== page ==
The agreement set forth that the defendant had, at the time of the agreement, prepaid four of the monthly mortgage payments on the one parcel of real estate. Since the entry of the divorce decree, the plaintiff has paid all of the unpaid mortgage installments as they have fallen due. She concedes that all of the taxes subsequent to the year 1964 are to be paid by her, but not the taxes for the year that was current at the time of the agreement and decree. She testified that it was her understanding, at the time, that she was to pay the taxes subsequent to the decree, but not the taxes for the period of time prior thereto. It was conceded by the plaintiff that she assumed the mortgage payments on the properties after they were conveyed to her.
The attorney for the defendant testified that it was his recollection that the plaintiff was to make all of the mortgage payments and tax payments falling due from the date of the decree, including the 1964 real estate taxes due and payable in the year 1965. The defendant testified similarly, and further stated that he had received the income from these properties during the year 1964.
The attorney for the plaintiff at the time of the divorce testified that the sentence in question was inserted in the agreement in lieu of a proposal that had been made in earlier negotiations; and that it was his understanding that since the agreement and decree were not consummated until the end of the year, the defendant, who had obtained the benefits of the property during that year, was to be responsible for all of the mortgage payments on the properties for all of that year, and the current taxes. He further testified that the husband (first party) was to assume all of the mortgage payments and expenses relative to these properties, including taxes, until such time as the deeds were delivered by him, "until the thing was consummated by divorce decree and the deed was given."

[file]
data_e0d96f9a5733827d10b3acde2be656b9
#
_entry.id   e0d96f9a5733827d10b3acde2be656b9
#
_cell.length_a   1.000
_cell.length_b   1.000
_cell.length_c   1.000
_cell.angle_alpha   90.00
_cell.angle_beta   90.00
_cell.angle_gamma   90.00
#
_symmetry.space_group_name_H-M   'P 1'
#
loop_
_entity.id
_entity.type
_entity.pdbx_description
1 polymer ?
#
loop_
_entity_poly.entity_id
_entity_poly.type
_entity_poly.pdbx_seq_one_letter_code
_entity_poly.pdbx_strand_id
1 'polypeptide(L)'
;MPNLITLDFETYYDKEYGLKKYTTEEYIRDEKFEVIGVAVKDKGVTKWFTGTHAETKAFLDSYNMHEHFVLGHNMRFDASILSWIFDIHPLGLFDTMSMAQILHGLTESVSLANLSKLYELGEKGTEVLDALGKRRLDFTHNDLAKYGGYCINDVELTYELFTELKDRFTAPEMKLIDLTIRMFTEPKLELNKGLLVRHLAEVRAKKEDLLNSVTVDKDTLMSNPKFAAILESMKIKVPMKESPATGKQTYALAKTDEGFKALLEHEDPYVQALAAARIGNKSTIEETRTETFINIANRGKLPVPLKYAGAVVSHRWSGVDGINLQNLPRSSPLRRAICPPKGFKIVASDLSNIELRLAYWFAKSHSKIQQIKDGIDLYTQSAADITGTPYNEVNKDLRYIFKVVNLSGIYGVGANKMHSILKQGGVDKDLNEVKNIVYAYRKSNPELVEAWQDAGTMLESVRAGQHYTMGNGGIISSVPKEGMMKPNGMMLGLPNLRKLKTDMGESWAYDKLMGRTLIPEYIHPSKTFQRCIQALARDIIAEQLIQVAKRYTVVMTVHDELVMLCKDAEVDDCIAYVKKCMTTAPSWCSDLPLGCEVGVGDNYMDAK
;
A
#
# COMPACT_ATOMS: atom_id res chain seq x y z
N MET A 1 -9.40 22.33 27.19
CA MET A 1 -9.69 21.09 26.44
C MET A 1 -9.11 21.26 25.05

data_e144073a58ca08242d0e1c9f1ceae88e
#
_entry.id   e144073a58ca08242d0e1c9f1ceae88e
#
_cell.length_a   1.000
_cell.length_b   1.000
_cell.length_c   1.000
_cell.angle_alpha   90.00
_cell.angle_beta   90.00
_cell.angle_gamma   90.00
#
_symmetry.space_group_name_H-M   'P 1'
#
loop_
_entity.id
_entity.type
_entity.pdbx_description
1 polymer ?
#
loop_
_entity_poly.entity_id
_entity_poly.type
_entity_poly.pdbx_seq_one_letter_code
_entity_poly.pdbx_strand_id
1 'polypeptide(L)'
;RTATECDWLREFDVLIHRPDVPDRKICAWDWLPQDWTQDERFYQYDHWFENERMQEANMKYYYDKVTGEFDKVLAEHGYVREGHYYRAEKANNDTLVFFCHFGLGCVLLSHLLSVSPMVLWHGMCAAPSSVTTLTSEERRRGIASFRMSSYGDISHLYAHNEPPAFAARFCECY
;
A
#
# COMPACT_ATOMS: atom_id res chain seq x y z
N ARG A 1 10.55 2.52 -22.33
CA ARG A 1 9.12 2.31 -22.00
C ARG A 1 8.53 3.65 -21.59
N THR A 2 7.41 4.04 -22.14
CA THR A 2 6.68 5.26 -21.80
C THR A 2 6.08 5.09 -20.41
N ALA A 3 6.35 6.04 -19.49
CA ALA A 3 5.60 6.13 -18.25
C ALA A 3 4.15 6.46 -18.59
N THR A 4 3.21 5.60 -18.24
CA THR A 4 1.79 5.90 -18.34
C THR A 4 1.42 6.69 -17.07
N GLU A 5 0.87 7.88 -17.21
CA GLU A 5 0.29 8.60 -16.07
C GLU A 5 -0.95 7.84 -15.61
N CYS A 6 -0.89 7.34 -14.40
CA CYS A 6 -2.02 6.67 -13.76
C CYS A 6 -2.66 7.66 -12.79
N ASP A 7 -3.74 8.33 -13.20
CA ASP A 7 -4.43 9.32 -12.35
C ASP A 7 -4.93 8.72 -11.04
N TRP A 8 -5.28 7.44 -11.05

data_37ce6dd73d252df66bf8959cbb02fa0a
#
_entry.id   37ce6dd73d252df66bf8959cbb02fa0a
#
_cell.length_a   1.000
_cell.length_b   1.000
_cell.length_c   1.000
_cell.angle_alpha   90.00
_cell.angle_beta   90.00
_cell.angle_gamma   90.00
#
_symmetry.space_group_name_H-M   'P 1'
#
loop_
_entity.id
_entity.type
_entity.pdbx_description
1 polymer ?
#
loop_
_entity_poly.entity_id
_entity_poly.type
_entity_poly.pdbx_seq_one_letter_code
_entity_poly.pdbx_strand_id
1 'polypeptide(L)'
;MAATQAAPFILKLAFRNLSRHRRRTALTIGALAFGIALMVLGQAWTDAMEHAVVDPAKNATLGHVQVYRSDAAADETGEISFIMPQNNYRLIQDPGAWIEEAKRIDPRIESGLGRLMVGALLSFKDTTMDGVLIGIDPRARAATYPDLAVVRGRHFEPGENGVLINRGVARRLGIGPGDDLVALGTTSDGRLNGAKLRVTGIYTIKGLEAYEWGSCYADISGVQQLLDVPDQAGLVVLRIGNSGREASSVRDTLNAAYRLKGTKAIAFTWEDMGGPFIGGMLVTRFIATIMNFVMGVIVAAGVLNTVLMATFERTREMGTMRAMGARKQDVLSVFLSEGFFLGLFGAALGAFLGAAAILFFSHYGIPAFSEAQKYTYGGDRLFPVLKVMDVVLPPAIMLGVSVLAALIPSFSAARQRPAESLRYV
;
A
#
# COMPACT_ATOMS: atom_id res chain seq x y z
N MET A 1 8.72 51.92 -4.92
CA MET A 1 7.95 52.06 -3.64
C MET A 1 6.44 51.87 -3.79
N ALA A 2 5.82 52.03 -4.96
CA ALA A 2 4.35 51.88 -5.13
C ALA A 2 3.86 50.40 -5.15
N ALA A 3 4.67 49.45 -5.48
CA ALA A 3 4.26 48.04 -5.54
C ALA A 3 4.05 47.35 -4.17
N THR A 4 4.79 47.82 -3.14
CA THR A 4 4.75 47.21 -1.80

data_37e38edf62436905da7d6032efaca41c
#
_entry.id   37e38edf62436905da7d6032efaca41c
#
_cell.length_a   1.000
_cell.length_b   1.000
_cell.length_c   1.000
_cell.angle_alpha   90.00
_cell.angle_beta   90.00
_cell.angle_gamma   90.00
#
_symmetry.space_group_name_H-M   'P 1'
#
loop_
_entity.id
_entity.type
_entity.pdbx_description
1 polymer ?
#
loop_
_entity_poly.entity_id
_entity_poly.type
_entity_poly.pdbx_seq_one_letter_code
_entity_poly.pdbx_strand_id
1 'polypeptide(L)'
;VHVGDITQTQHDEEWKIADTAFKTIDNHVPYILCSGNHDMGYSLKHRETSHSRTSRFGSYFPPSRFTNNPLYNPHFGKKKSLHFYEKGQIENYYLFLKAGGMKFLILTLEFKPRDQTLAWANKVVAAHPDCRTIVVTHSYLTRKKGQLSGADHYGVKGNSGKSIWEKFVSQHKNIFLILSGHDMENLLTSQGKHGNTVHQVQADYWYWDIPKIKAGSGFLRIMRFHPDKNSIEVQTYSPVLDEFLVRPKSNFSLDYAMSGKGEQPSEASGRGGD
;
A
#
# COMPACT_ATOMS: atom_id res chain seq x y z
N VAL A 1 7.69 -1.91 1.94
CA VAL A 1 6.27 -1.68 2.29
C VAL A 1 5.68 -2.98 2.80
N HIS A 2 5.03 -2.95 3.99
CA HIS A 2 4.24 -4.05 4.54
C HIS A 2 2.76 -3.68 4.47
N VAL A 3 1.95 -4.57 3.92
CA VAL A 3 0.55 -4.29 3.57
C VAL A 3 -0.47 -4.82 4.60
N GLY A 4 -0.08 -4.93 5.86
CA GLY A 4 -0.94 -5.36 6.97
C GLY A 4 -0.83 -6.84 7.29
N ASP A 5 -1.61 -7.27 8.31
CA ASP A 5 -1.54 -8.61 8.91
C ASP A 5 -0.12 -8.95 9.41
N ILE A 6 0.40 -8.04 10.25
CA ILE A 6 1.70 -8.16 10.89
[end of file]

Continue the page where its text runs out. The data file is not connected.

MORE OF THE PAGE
The defendant contends that the refusal of the trial court to reform the sentence in question from "first party is to assume and pay all current taxes and is to assume the mortgage payments on both of said properties," to, "second party is to assume and pay all current taxes and is to assume the mortgage payments on both of said properties," was error and contrary to the manifest weight of the evidence.